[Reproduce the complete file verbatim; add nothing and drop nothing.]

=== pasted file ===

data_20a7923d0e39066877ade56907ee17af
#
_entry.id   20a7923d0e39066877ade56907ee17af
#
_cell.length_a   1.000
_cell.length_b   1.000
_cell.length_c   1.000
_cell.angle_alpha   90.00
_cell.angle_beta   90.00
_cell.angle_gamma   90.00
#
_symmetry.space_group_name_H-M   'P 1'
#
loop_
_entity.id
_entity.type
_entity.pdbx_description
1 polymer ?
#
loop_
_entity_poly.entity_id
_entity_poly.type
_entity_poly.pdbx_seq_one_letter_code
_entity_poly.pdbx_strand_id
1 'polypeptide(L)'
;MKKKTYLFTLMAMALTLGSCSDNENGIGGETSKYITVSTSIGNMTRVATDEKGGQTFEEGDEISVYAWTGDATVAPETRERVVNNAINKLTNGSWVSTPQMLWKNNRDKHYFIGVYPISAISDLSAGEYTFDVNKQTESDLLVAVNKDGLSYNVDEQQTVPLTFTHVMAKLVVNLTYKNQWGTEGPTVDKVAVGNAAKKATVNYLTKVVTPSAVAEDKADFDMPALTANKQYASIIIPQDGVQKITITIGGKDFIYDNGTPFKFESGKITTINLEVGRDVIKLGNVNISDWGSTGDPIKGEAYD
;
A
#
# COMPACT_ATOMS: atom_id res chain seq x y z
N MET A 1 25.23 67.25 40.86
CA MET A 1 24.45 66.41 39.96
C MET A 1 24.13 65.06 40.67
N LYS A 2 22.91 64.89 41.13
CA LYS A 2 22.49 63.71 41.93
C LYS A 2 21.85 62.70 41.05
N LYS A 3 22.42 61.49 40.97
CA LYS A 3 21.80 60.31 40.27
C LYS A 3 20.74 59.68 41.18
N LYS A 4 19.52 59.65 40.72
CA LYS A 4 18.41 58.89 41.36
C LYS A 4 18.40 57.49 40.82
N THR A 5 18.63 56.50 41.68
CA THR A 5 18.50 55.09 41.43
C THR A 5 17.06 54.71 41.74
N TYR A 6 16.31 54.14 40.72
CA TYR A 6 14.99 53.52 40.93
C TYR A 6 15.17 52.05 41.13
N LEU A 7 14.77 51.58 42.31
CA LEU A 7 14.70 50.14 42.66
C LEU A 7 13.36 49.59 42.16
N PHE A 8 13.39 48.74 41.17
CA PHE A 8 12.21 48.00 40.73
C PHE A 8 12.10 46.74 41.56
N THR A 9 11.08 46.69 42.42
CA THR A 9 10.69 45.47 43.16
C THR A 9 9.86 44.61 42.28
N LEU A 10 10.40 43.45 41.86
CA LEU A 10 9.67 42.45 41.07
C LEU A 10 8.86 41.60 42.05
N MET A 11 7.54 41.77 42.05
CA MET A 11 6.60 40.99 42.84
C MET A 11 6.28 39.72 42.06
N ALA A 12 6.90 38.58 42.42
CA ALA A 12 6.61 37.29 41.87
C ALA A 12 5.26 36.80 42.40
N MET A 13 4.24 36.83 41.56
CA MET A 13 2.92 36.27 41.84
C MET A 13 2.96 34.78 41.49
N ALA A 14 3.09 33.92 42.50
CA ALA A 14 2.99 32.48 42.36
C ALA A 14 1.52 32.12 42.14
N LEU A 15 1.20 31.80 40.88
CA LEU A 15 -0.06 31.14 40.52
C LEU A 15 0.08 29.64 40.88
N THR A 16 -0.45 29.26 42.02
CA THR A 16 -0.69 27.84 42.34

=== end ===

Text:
data_20a7923d0e39066877ade56907ee17af
#
_entry.id   20a7923d0e39066877ade56907ee17af
#
_cell.length_a   1.000
_cell.length_b   1.000
_cell.length_c   1.000
_cell.angle_alpha   90.00
_cell.angle_beta   90.00
_cell.angle_gamma   90.00
#
_symmetry.space_group_name_H-M   'P 1'
#
loop_
_entity.id
_entity.type
_entity.pdbx_description
1 polymer ?
#
loop_
_entity_poly.entity_id
_entity_poly.type
_entity_poly.pdbx_seq_one_letter_code
_entity_poly.pdbx_strand_id
1 'polypeptide(L)'
;MKKKTYLFTLMAMALTLGSCSDNENGIGGETSKYITVSTSIGNMTRVATDEKGGQTFEEGDEISVYAWTGDATVAPETRERVVNNAINKLTNGSWVSTPQMLWKNNRDKHYFIGVYPISAISDLSAGEYTFDVNKQTESDLLVAVNKDGLSYNVDEQQTVPLTFTHVMAKLVVNLTYKNQWGTEGPTVDKVAVGNAAKKATVNYLTKVVTPSAVAEDKADFDMPALTANKQYASIIIPQDGVQKITITIGGKDFIYDNGTPFKFESGKITTINLEVGRDVIKLGNVNISDWGSTGDPIKGEAYD
;
A
#
# COMPACT_ATOMS: atom_id res chain seq x y z
N MET A 1 25.23 67.25 40.86
CA MET A 1 24.45 66.41 39.96
C MET A 1 24.13 65.06 40.67
N LYS A 2 22.91 64.89 41.13
CA LYS A 2 22.49 63.71 41.93
C LYS A 2 21.85 62.70 41.05
N LYS A 3 22.42 61.49 40.97
CA LYS A 3 21.80 60.31 40.27
C LYS A 3 20.74 59.68 41.18
N LYS A 4 19.52 59.65 40.72
CA LYS A 4 18.41 58.89 41.36
C LYS A 4 18.40 57.49 40.82
N THR A 5 18.63 56.50 41.68
CA THR A 5 18.50 55.09 41.43
C THR A 5 17.06 54.71 41.74
N TYR A 6 16.31 54.14 40.72
CA TYR A 6 14.99 53.52 40.93
C TYR A 6 15.17 52.05 41.13
N LEU A 7 14.77 51.58 42.31
CA LEU A 7 14.70 50.14 42.66
C LEU A 7 13.36 49.59 42.16
N PHE A 8 13.39 48.74 41.17
CA PHE A 8 12.21 48.00 40.73
C PHE A 8 12.10 46.74 41.56
N THR A 9 11.08 46.69 42.42
CA THR A 9 10.69 45.47 43.16
C THR A 9 9.86 44.61 42.28
N LEU A 10 10.40 43.45 41.86
CA LEU A 10 9.67 42.45 41.07
C LEU A 10 8.86 41.60 42.05
N MET A 11 7.54 41.77 42.05
CA MET A 11 6.60 40.99 42.84
C MET A 11 6.28 39.72 42.06
N ALA A 12 6.90 38.58 42.42
CA ALA A 12 6.61 37.29 41.87
C ALA A 12 5.26 36.80 42.40
N MET A 13 4.24 36.83 41.56
CA MET A 13 2.92 36.27 41.84
C MET A 13 2.96 34.78 41.49
N ALA A 14 3.09 33.92 42.50
CA ALA A 14 2.99 32.48 42.36
C ALA A 14 1.52 32.12 42.14
N LEU A 15 1.20 31.80 40.88
CA LEU A 15 -0.06 31.14 40.52
C LEU A 15 0.08 29.64 40.88
N THR A 16 -0.45 29.26 42.02
CA THR A 16 -0.69 27.84 42.34